With the weather forecast not looking very promising over the next few days, many employers will be considering how to treat staff members who claim to be unable to get into work.

James Hall, Associate at Charles Russell LLP, has provided a few hints for employers as the snow and ice looks set to have an impact across the country:

“Whilst some may prefer to simply deduct pay from those who don’t turn up, the legal position on this is not straightforward and is based on the facts, as well as the previous conduct of both parties.

“In addition, the damage to the morale of otherwise conscientious employees who are simply unable to make the journey can be counterproductive. An alternative to this approach is to request that employees take the missed day out of their holiday allowance, something that it obviously easier to do at the start of the holiday year than at the end. Some employers are happy to simply let the absences go as ‘snow days’.”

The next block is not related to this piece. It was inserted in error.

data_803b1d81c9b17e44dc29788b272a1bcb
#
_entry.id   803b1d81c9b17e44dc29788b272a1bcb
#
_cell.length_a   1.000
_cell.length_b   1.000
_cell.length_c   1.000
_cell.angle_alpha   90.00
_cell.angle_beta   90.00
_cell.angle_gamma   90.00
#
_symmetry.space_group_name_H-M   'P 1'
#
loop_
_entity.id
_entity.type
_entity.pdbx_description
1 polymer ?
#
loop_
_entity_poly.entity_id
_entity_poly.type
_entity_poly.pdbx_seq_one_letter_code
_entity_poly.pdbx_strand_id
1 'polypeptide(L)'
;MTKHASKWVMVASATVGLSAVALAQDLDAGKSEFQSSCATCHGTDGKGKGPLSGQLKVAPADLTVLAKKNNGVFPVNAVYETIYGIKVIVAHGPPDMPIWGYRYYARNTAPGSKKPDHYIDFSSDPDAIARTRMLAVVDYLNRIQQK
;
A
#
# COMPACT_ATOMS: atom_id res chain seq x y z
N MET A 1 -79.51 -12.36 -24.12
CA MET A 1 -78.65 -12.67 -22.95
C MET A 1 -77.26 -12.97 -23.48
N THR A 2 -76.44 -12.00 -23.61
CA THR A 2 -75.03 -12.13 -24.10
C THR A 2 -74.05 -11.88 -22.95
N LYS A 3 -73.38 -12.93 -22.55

He goes onto say:

“However this approach is not without its risks as those employees who have battled in may feel underappreciated, not to mention less inclined to make the effort in future. In addition, this approach becomes less attractive for any prolonged period of disruption.”

Hall concludes:

“In the absence of any clear policy on such situations, it is useful if employers can make their position known as soon as any adverse weather is predicted. This way, any employees who are subject to any form of pay or holiday deduction will be aware of this before the event. Where home or remote working is possible, this can be a useful way to accommodate all parties in the face of events over which they have no control.”